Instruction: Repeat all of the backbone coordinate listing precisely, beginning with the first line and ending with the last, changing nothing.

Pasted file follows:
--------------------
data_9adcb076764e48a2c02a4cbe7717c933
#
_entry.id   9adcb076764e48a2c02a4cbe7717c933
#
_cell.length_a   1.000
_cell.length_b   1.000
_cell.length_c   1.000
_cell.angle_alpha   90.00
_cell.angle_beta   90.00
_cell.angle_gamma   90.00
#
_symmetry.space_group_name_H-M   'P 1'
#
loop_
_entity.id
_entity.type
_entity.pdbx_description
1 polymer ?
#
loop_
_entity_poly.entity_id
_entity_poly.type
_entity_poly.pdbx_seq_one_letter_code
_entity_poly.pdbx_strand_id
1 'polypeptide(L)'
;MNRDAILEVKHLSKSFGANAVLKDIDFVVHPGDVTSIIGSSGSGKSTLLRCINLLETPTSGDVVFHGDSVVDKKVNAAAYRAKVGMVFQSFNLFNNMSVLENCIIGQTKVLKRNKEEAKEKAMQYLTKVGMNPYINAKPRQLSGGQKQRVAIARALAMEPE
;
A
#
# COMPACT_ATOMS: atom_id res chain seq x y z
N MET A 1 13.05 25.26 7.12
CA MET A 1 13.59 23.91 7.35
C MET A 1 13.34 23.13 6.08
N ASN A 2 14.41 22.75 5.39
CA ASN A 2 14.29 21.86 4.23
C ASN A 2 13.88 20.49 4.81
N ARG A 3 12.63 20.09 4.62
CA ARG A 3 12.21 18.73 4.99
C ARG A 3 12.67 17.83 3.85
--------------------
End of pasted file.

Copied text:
data_9adcb076764e48a2c02a4cbe7717c933
#
_entry.id   9adcb076764e48a2c02a4cbe7717c933
#
_cell.length_a   1.000
_cell.length_b   1.000
_cell.length_c   1.000
_cell.angle_alpha   90.00
_cell.angle_beta   90.00
_cell.angle_gamma   90.00
#
_symmetry.space_group_name_H-M   'P 1'
#
loop_
_entity.id
_entity.type
_entity.pdbx_description
1 polymer ?
#
loop_
_entity_poly.entity_id
_entity_poly.type
_entity_poly.pdbx_seq_one_letter_code
_entity_poly.pdbx_strand_id
1 'polypeptide(L)'
;MNRDAILEVKHLSKSFGANAVLKDIDFVVHPGDVTSIIGSSGSGKSTLLRCINLLETPTSGDVVFHGDSVVDKKVNAAAYRAKVGMVFQSFNLFNNMSVLENCIIGQTKVLKRNKEEAKEKAMQYLTKVGMNPYINAKPRQLSGGQKQRVAIARALAMEPE
;
A
#
# COMPACT_ATOMS: atom_id res chain seq x y z
N MET A 1 13.05 25.26 7.12
CA MET A 1 13.59 23.91 7.35
C MET A 1 13.34 23.13 6.08
N ASN A 2 14.41 22.75 5.39
CA ASN A 2 14.29 21.86 4.23
C ASN A 2 13.88 20.49 4.81
N ARG A 3 12.63 20.09 4.62
CA ARG A 3 12.21 18.73 4.99
C ARG A 3 12.67 17.83 3.85